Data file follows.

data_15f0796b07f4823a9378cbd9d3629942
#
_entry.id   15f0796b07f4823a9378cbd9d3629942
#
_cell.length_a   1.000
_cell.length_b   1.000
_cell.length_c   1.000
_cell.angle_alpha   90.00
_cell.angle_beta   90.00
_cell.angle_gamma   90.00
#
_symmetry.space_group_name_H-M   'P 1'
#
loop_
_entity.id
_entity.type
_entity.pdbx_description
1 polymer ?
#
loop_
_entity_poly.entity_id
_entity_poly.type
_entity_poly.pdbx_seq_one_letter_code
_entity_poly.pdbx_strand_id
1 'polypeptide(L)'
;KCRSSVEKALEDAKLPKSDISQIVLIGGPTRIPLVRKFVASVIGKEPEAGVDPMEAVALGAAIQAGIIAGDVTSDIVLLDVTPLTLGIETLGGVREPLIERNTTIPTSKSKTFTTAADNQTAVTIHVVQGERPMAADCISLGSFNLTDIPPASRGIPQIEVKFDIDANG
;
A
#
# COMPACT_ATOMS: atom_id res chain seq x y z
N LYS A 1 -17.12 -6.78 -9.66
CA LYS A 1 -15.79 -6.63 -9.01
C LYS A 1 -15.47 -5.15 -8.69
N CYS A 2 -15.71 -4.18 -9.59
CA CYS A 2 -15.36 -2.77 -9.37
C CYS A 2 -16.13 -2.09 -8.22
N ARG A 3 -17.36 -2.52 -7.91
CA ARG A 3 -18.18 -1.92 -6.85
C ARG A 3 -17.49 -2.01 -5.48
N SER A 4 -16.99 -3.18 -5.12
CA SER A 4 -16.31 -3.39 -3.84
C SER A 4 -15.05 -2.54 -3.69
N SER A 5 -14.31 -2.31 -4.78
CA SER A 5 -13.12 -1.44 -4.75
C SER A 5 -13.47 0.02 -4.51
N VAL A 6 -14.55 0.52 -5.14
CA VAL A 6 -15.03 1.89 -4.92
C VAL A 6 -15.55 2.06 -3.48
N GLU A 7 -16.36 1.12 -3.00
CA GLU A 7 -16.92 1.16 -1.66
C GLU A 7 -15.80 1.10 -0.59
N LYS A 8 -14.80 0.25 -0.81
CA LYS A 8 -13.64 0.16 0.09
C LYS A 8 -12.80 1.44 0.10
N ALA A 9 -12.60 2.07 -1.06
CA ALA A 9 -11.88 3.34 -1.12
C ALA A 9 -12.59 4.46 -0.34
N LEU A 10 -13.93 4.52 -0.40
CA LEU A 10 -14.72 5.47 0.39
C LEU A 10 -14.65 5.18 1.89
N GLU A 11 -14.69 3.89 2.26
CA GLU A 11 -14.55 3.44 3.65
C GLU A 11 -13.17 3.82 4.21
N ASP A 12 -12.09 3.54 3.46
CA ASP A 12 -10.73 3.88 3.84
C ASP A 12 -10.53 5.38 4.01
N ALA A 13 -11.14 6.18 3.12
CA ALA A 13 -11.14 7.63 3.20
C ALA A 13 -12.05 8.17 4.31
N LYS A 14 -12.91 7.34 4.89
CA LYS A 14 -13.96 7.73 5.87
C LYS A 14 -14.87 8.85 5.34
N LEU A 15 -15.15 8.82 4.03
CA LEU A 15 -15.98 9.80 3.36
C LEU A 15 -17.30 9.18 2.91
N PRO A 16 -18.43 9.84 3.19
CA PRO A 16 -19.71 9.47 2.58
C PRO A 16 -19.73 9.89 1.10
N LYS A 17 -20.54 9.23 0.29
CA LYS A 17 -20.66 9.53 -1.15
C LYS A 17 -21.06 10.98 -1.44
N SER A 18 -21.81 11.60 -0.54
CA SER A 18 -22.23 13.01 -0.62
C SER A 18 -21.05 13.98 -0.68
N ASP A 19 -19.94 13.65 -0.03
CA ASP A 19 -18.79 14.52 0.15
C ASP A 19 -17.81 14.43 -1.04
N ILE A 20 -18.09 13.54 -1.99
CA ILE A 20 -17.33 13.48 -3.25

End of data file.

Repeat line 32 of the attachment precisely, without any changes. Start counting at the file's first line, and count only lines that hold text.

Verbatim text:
CA LYS A 1 -15.79 -6.63 -9.01